Just An Observation

Tropic, Utah

November 6, 2020

I have seen one Black person in the past three weeks. Ninty-five (at least) percent of the people I see at campgrounds are white. I’ve seen Hispanics working construction and service jobs.

It got me thinking. (Which explains my thirst for glucose.)

Some/many of the issues I care about don’t resonate in places like Utah because the folks here don’t have the same experience as me. Take BLM - and remove the visceral reaction that acronym causes some. First, in Utah the first thought that will come to mind is Bureau of Land Management. Second, there are so few Blacks in Utah that there probably aren’t enough to have a BLM rally. And I wonder if Utah Blacks can even relate to say Baltimore or Charlottesville Blacks.

In many ways we are a heterogeneous country yet we - at least me- assume we are homogeneous. The issues we have in big cities probably don’t mean much to people in Tropic, Utah. My craving for a fillet of grilled salmon on a bed of spinach with mango salsa doesn’t play here where the local deli is the packaged turkey and American cheese on white bread in the refrigerator section of the convenience store. (By the way, the sandwich is best eaten before November 19th.) I’m just guessing that most people here don’t read the NYT or the WSJ. They probably don’t watch Fox News either. They are too busy working on the farm or riding their ATV — being outside. What affects them here is tourism — people coming to Bryce. And they come every summer.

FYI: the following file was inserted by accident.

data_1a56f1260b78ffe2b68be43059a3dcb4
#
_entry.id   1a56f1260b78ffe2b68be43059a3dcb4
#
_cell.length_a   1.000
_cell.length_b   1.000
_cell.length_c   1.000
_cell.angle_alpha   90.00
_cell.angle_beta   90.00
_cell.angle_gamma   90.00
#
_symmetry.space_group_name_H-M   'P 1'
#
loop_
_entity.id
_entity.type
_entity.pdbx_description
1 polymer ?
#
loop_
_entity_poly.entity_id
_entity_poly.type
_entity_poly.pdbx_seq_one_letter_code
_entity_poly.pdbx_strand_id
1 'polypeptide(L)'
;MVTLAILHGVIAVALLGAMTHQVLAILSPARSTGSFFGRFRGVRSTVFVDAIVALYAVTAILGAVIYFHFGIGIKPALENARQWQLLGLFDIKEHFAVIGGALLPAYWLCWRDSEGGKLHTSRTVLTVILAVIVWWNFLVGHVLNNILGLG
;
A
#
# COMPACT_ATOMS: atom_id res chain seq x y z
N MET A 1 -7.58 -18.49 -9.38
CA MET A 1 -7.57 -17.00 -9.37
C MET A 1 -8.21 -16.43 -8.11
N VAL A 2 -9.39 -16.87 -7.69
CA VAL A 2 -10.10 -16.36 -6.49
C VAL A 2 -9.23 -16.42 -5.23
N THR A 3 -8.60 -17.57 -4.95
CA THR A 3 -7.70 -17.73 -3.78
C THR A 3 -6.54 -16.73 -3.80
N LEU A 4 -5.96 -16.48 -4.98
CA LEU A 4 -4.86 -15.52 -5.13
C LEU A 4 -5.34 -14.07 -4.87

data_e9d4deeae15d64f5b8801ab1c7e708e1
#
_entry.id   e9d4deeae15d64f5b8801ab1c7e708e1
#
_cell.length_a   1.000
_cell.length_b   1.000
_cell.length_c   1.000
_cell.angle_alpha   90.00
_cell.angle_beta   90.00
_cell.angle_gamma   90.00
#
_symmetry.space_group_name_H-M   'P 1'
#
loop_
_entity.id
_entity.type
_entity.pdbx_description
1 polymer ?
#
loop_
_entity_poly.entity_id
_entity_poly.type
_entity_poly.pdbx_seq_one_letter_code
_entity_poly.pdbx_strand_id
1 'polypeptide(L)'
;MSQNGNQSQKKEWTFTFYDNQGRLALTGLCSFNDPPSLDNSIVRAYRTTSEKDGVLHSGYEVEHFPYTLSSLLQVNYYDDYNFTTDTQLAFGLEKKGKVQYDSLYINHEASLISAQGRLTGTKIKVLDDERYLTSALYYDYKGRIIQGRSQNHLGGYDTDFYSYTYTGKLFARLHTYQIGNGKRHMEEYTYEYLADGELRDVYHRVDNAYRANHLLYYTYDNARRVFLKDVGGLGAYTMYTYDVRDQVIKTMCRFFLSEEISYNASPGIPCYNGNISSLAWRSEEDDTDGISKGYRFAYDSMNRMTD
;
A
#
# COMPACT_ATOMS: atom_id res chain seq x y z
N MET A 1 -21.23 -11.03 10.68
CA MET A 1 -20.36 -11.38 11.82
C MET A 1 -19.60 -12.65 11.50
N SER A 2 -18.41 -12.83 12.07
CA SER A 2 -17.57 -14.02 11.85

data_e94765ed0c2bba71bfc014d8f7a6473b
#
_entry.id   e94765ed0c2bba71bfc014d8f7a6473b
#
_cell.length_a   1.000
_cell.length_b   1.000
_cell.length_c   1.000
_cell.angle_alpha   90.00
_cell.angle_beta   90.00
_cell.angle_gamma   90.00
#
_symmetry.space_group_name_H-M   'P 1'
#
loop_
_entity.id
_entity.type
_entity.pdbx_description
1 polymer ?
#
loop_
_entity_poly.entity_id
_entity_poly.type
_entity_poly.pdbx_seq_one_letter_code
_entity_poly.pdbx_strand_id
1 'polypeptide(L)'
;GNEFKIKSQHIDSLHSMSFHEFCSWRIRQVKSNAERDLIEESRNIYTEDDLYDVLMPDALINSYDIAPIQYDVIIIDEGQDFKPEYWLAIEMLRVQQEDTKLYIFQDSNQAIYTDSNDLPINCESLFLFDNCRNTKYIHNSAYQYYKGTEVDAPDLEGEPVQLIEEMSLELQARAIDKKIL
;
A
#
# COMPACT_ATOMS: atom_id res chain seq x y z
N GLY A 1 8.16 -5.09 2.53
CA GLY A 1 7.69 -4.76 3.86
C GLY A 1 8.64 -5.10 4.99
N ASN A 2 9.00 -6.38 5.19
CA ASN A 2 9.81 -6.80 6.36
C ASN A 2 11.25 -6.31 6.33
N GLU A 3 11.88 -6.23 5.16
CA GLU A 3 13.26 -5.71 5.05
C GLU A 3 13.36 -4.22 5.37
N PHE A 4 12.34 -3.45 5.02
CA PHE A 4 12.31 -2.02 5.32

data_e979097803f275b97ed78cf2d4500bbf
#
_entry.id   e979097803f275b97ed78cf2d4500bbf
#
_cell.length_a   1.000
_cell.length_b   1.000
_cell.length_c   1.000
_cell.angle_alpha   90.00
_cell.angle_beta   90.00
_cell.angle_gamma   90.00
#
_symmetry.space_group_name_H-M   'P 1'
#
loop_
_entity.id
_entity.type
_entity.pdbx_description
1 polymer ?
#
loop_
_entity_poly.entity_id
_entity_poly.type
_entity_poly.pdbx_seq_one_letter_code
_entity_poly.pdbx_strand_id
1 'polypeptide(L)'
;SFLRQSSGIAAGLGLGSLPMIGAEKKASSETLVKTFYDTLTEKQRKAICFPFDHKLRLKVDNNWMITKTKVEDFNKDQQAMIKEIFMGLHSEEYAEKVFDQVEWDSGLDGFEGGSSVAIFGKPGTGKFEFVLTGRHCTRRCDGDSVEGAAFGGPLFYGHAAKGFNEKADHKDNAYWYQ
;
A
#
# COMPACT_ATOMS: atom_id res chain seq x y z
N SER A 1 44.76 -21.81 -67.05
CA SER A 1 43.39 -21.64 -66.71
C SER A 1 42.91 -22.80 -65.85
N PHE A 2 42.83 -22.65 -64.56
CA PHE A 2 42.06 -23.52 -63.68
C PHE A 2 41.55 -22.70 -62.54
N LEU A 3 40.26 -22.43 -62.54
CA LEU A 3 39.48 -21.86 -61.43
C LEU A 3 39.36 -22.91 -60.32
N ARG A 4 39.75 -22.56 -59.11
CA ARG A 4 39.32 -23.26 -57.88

I haven’t expressed myself clearly here. It probably comes back to assumptions. I assumed all 350 million of us had more in common. We don’t. That’s why I can read the Constitution (which I admit I am doing now having not for too long) and have a different understanding than the next person.

So when folks say we are divided, part of that division comes from the fact that we don’t have as much in common as I might have assumed.

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